I’m going to choose a person and a thing. I love you the most and my favourite food is strawberries and mango. And can I do a favourite animal? My favourite animal is a cuttlefish and an octopus.

5. When is your happiest moment in the day?

I think I like the nighttime. Because it has stars and I like to count some of them and look out for some nocturnal animals. I like to look for the big dipper and wake up late like a raccoon or a flying squirrel or an owl.

 

 

6. What thing would you like to be really good at?

Um, doing weather person stuff. Because it’s cool and I haven’t done that before. I haven’t practiced, but I just thought it would be nice to grow up as a weather girl.

7. If you died and came back as a person or a thing, what would you like to be?

I would like to be a donkey and a horse because I like them.

8. Where would you most like to live?

In different places. Like Victoria and Nanaimo and China. And what is that place…? ITALY!

9. What is your most precious possession?

My jewelry because I like shiny stuff and it’s shiny. Shiny is one of the most important things I need.

10. What do you think is the most important thing in a friend?

Um, nice and kind. A friend should not hit or punch. They should not do anything like that. A friend needs to be nice to you and care about you when you get hurt and help you get up and help you get a Bandaid. Friends definitely don’t kick their friends. They don’t scream at their parents or friends. They don’t whine. They don’t say, “Awwww, IIII waaant a driiiink!”

11. What are your favourite books?

Library books and home books. Animal books, dictionaries…What are dictionaries? [I explain] Yeah, I like dictionaries. Joke books, math books. Bird books. Dinosaur books. I like to study dinosaur bones with books.

12. Who is your biggest hero?

I don’t have one because I haven’t met one yet.

13. What is your favourite name?

Um, Harley and Emma. They’re pretty.

14. What is something you really really don’t like?

Hitting and punching and whining.

15. How would you like to die?

I would like to be digging dinosaurs when I die. When I die I want to go under a rock. Buried.

16. What are some words that show who you are?

I’m a person, not a monkey. I sort of have a teeny tail. It’s pretty short. And I know who I am. I’m [Little e].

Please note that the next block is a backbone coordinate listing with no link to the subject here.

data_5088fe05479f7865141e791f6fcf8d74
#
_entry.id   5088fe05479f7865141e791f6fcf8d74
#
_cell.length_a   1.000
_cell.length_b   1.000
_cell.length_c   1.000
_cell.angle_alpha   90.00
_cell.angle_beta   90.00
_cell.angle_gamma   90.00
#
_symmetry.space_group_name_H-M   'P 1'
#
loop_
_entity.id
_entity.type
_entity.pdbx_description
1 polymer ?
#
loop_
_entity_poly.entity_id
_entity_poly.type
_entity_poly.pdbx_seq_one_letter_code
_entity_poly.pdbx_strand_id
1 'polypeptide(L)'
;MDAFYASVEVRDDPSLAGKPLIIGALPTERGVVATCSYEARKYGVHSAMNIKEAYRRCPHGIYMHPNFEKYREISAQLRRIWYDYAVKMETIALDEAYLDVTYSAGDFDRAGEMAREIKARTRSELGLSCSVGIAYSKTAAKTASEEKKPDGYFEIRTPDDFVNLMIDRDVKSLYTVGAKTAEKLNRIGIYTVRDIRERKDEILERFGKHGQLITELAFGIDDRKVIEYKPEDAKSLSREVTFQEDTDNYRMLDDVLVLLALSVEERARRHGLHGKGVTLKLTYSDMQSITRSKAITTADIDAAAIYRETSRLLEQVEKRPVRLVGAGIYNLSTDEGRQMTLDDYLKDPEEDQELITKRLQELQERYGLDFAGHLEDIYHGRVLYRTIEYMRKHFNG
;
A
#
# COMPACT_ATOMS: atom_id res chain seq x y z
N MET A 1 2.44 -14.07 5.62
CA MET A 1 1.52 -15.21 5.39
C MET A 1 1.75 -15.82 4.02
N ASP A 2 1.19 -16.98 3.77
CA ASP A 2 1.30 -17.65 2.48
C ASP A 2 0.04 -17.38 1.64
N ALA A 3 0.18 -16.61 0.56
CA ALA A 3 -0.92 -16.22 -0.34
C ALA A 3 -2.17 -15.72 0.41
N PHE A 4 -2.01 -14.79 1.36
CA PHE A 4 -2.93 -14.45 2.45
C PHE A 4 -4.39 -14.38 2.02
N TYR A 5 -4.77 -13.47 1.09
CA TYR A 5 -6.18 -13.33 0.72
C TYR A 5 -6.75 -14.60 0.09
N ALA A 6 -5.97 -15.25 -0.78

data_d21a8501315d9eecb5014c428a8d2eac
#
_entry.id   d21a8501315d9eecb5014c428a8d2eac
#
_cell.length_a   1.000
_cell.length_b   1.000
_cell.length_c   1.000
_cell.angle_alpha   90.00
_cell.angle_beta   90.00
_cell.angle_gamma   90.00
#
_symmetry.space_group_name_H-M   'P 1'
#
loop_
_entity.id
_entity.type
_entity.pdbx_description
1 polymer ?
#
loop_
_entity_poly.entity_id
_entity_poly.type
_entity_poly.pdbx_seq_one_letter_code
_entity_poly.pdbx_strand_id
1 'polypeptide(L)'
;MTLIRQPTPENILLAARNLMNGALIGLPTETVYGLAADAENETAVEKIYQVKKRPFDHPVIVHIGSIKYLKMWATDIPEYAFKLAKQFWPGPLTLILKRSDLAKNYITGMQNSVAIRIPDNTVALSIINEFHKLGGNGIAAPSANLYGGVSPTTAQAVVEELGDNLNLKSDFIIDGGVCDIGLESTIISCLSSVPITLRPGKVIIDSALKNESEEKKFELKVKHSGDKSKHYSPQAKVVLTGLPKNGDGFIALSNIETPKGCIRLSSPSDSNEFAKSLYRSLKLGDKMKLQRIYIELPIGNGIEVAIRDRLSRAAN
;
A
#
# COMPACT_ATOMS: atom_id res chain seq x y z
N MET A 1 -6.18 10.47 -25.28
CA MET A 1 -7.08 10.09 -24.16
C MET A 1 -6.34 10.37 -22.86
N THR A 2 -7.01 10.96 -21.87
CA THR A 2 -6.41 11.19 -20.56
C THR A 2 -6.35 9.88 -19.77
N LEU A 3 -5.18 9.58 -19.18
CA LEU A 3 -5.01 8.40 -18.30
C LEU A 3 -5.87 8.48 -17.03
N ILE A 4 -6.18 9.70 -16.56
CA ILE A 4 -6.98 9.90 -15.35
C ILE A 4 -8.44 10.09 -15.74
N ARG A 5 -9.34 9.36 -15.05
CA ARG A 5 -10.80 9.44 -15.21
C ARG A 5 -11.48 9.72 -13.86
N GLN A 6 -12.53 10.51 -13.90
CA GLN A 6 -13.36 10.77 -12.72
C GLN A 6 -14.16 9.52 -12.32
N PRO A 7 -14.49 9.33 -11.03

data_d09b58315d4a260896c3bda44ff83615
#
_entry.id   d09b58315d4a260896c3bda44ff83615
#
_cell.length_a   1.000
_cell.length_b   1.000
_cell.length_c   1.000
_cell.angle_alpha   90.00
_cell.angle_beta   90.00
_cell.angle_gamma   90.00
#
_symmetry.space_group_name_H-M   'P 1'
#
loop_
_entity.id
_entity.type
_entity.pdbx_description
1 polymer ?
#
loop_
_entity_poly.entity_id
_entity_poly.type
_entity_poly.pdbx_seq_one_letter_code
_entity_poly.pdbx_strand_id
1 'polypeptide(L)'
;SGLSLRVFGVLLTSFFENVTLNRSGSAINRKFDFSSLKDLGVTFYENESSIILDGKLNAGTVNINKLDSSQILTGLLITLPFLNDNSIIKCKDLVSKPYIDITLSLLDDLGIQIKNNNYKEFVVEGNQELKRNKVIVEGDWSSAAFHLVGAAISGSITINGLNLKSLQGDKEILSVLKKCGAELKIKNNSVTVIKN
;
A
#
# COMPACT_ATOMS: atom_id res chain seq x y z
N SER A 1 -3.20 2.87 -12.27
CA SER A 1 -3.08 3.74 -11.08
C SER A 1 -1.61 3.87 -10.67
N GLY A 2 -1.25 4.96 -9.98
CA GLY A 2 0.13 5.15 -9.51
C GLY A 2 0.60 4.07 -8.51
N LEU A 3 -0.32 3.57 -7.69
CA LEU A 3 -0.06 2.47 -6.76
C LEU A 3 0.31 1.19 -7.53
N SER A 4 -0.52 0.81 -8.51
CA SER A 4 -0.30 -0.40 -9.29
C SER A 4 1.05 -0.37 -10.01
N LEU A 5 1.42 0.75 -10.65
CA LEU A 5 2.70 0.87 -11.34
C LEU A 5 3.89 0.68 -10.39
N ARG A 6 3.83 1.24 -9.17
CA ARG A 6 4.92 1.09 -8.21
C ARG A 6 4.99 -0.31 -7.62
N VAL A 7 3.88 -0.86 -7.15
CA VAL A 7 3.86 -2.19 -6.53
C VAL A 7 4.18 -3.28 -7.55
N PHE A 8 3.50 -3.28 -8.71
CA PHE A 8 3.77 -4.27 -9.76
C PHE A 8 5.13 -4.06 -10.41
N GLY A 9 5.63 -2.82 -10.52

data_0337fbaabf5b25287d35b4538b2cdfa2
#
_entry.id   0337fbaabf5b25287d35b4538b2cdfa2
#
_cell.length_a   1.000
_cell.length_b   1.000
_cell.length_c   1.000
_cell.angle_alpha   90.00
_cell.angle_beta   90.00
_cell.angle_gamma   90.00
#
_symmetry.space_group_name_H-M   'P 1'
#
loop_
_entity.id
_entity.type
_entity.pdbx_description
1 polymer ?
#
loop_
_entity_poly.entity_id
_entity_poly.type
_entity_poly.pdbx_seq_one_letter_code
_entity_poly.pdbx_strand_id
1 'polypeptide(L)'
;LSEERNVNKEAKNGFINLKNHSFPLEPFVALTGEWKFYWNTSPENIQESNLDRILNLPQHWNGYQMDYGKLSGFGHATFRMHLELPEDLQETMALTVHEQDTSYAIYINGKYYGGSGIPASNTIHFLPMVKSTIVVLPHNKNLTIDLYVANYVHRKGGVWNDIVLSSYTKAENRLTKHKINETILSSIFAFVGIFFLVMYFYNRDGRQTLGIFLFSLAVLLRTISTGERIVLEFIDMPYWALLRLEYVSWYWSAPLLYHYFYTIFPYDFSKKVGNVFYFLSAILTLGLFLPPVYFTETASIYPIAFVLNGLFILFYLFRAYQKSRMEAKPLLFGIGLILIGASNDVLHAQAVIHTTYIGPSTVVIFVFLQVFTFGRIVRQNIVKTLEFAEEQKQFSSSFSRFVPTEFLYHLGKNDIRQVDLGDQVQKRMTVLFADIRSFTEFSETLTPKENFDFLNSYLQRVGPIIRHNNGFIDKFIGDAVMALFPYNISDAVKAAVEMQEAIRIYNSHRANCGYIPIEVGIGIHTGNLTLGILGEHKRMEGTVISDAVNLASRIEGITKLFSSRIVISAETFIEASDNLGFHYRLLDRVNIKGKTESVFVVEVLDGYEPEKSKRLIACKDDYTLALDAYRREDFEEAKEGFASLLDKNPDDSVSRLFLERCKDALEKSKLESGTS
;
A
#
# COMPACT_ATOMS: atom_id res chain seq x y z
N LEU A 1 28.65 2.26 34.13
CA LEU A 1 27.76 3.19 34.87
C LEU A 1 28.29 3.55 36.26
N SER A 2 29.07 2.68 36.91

In: From Ria, Kids and Parenting

Anatomy of a Birthday Cake VI 2

July 6, 2017

 

I just realised the last time I posted in this birthday cake series was a year ago. Oops. Guess I missed a kid’s birthday in between. And no matter how hard I try, I can’t recall what cake we made Little e–because she had a cake, you can be sure of that. It was good, I’m sure. Probably so complex I couldn’t find a spare second to take out the camera and get decent process photos.

This year, The Tiger was too busy playing cars and having Paw Patrol adventures on the living room floor to tell me what cake he wanted (or, actually, in reply to the question, he said, “Train. Boat. Dine-saur. Have a snack?”). So I made an executive decision. Actually several.

1. It would be a lion. I have no idea why.

 

 

Since we just moved and haven’t fully unpacked the kitchen (our old place was bigger), I simply could not locate the large sheet pan I use for birthday cakes and spend a crazed ten minutes wondering how on earth I was going to manage. Enter one life-saving revelation: cupcakes. Suddenly I was (quietly) brilliant. A round layer cake in the middle and a circle of cupcakes around it to make it larger–and serve as the mane! And the ears! I fricking was brilliant! And Google showed me several other brilliant people who had had the same brainwave. I felt kinship with these anonymous folk.

2. It would have ermine icing.

I knew I wanted to cut back on as much sugar as possible but still make a sponge cake and a generous amount of icing. I started experimenting with a kind of icing I’d had years before, when visiting my sister in Ohio when she was at university. It’s called ermine icing or boiled milk frosting (to which I say the former name definitely gets my vote, since ermine are possibly the cutest kind of weasel there ever could be). It’s an unusual concotion and method for someone used to buttercreams, but oh my goodness, does it make a nice light icing–and with much less sugar, since the sugar is not the ingredient providing structure; the milk and flour are. Yes, milk and flour. Are you still with me?

I added a freeze-dried mango powder I’d been saving for ages, which Hannah had sent me upon my astonished comment that such a marvel existed. For the mane I added almost a whole melted bar of Lindt milk chocolate (chocolate-mango icing: yes please, right?) to the remainder after covering the lion’s face.

3. It would feature a mango curd filling. Just because.

 

 

And even though it was, as usual, a mad dash to the end and I was still finishing the piping as our guests arrived, it did, as usual, work out. And it was tasty. Thank goodness (as usual).

Cake: Nigella Lawson’s buttermilk birthday cake (also see this cake I made last year)

Icing: Ermine Icing from The New York Times but flavoured with freeze-dried mango powder (sent lovingly by Hannah!)

Filling: Mango curd from Smitten Kitchen.

Whiskers, etc: natural liquorice, half-square of milk chocolate (nose) and dried cherries (eyes)

 

XO

Ria

 

 

In: Food, From Ria, Kids and Parenting, Seasonal